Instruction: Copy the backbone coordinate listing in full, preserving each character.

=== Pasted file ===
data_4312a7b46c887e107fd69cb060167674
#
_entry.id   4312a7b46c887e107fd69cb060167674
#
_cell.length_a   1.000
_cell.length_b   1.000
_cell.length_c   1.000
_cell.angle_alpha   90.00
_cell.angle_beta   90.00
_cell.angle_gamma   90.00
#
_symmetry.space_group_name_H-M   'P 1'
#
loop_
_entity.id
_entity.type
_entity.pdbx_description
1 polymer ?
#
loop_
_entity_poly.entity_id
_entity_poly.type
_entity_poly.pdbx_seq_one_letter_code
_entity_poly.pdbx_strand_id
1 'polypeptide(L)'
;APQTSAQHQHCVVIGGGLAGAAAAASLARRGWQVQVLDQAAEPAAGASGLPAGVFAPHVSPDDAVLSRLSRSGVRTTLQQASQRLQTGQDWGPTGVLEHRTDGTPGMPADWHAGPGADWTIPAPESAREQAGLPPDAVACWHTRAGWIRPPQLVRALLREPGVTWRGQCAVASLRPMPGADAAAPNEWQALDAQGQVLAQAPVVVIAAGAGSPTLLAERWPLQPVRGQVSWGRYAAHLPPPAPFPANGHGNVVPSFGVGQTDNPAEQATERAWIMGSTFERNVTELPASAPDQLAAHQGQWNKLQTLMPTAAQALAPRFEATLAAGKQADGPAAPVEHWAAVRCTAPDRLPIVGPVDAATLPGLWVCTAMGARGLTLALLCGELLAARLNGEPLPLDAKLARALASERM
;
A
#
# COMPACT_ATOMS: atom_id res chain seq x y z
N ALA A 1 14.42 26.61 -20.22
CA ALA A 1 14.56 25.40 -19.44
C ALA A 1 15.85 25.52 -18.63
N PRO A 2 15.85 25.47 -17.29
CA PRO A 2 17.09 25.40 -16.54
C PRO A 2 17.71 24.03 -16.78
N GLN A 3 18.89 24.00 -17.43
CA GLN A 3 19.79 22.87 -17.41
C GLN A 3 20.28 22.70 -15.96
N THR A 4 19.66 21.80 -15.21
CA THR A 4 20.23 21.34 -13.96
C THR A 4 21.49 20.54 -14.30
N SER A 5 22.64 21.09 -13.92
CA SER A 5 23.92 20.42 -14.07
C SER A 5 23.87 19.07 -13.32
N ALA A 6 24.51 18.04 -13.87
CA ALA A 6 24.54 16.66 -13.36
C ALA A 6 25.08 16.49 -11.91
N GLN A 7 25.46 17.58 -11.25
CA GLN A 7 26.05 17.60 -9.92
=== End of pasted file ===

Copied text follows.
data_4312a7b46c887e107fd69cb060167674
#
_entry.id   4312a7b46c887e107fd69cb060167674
#
_cell.length_a   1.000
_cell.length_b   1.000
_cell.length_c   1.000
_cell.angle_alpha   90.00
_cell.angle_beta   90.00
_cell.angle_gamma   90.00
#
_symmetry.space_group_name_H-M   'P 1'
#
loop_
_entity.id
_entity.type
_entity.pdbx_description
1 polymer ?
#
loop_
_entity_poly.entity_id
_entity_poly.type
_entity_poly.pdbx_seq_one_letter_code
_entity_poly.pdbx_strand_id
1 'polypeptide(L)'
;APQTSAQHQHCVVIGGGLAGAAAAASLARRGWQVQVLDQAAEPAAGASGLPAGVFAPHVSPDDAVLSRLSRSGVRTTLQQASQRLQTGQDWGPTGVLEHRTDGTPGMPADWHAGPGADWTIPAPESAREQAGLPPDAVACWHTRAGWIRPPQLVRALLREPGVTWRGQCAVASLRPMPGADAAAPNEWQALDAQGQVLAQAPVVVIAAGAGSPTLLAERWPLQPVRGQVSWGRYAAHLPPPAPFPANGHGNVVPSFGVGQTDNPAEQATERAWIMGSTFERNVTELPASAPDQLAAHQGQWNKLQTLMPTAAQALAPRFEATLAAGKQADGPAAPVEHWAAVRCTAPDRLPIVGPVDAATLPGLWVCTAMGARGLTLALLCGELLAARLNGEPLPLDAKLARALASERM
;
A
#
# COMPACT_ATOMS: atom_id res chain seq x y z
N ALA A 1 14.42 26.61 -20.22
CA ALA A 1 14.56 25.40 -19.44
C ALA A 1 15.85 25.52 -18.63
N PRO A 2 15.85 25.47 -17.29
CA PRO A 2 17.09 25.40 -16.54
C PRO A 2 17.71 24.03 -16.78
N GLN A 3 18.89 24.00 -17.43
CA GLN A 3 19.79 22.87 -17.41
C GLN A 3 20.28 22.70 -15.96
N THR A 4 19.66 21.80 -15.21
CA THR A 4 20.23 21.34 -13.96
C THR A 4 21.49 20.54 -14.30
N SER A 5 22.64 21.09 -13.92
CA SER A 5 23.92 20.42 -14.07
C SER A 5 23.87 19.07 -13.32
N ALA A 6 24.51 18.04 -13.87
CA ALA A 6 24.54 16.66 -13.36
C ALA A 6 25.08 16.49 -11.91
N GLN A 7 25.46 17.58 -11.25
CA GLN A 7 26.05 17.60 -9.92